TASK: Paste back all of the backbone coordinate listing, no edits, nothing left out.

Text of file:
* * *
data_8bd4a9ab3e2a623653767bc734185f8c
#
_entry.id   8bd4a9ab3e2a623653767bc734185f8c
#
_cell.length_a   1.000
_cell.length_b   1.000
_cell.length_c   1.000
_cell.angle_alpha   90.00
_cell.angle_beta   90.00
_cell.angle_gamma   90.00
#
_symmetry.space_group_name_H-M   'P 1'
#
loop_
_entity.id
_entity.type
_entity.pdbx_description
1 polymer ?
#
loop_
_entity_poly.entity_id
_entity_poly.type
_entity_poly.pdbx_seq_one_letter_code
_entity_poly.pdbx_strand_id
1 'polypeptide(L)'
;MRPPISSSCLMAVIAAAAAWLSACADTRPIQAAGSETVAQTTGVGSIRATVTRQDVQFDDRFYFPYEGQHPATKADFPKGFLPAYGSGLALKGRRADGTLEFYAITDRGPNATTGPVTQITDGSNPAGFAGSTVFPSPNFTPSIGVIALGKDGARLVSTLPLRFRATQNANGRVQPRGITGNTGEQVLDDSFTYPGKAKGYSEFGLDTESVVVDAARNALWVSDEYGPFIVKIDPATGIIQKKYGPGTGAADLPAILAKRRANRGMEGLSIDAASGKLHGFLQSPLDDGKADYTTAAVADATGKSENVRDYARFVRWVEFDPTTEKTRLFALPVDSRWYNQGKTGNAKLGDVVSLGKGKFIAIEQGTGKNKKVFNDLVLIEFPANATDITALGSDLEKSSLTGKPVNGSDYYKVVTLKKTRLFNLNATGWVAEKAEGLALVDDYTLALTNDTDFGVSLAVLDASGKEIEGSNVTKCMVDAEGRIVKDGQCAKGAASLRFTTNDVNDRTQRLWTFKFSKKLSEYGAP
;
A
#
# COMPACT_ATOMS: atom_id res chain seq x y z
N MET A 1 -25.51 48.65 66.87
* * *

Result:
data_8bd4a9ab3e2a623653767bc734185f8c
#
_entry.id   8bd4a9ab3e2a623653767bc734185f8c
#
_cell.length_a   1.000
_cell.length_b   1.000
_cell.length_c   1.000
_cell.angle_alpha   90.00
_cell.angle_beta   90.00
_cell.angle_gamma   90.00
#
_symmetry.space_group_name_H-M   'P 1'
#
loop_
_entity.id
_entity.type
_entity.pdbx_description
1 polymer ?
#
loop_
_entity_poly.entity_id
_entity_poly.type
_entity_poly.pdbx_seq_one_letter_code
_entity_poly.pdbx_strand_id
1 'polypeptide(L)'
;MRPPISSSCLMAVIAAAAAWLSACADTRPIQAAGSETVAQTTGVGSIRATVTRQDVQFDDRFYFPYEGQHPATKADFPKGFLPAYGSGLALKGRRADGTLEFYAITDRGPNATTGPVTQITDGSNPAGFAGSTVFPSPNFTPSIGVIALGKDGARLVSTLPLRFRATQNANGRVQPRGITGNTGEQVLDDSFTYPGKAKGYSEFGLDTESVVVDAARNALWVSDEYGPFIVKIDPATGIIQKKYGPGTGAADLPAILAKRRANRGMEGLSIDAASGKLHGFLQSPLDDGKADYTTAAVADATGKSENVRDYARFVRWVEFDPTTEKTRLFALPVDSRWYNQGKTGNAKLGDVVSLGKGKFIAIEQGTGKNKKVFNDLVLIEFPANATDITALGSDLEKSSLTGKPVNGSDYYKVVTLKKTRLFNLNATGWVAEKAEGLALVDDYTLALTNDTDFGVSLAVLDASGKEIEGSNVTKCMVDAEGRIVKDGQCAKGAASLRFTTNDVNDRTQRLWTFKFSKKLSEYGAP
;
A
#
# COMPACT_ATOMS: atom_id res chain seq x y z
N MET A 1 -25.51 48.65 66.87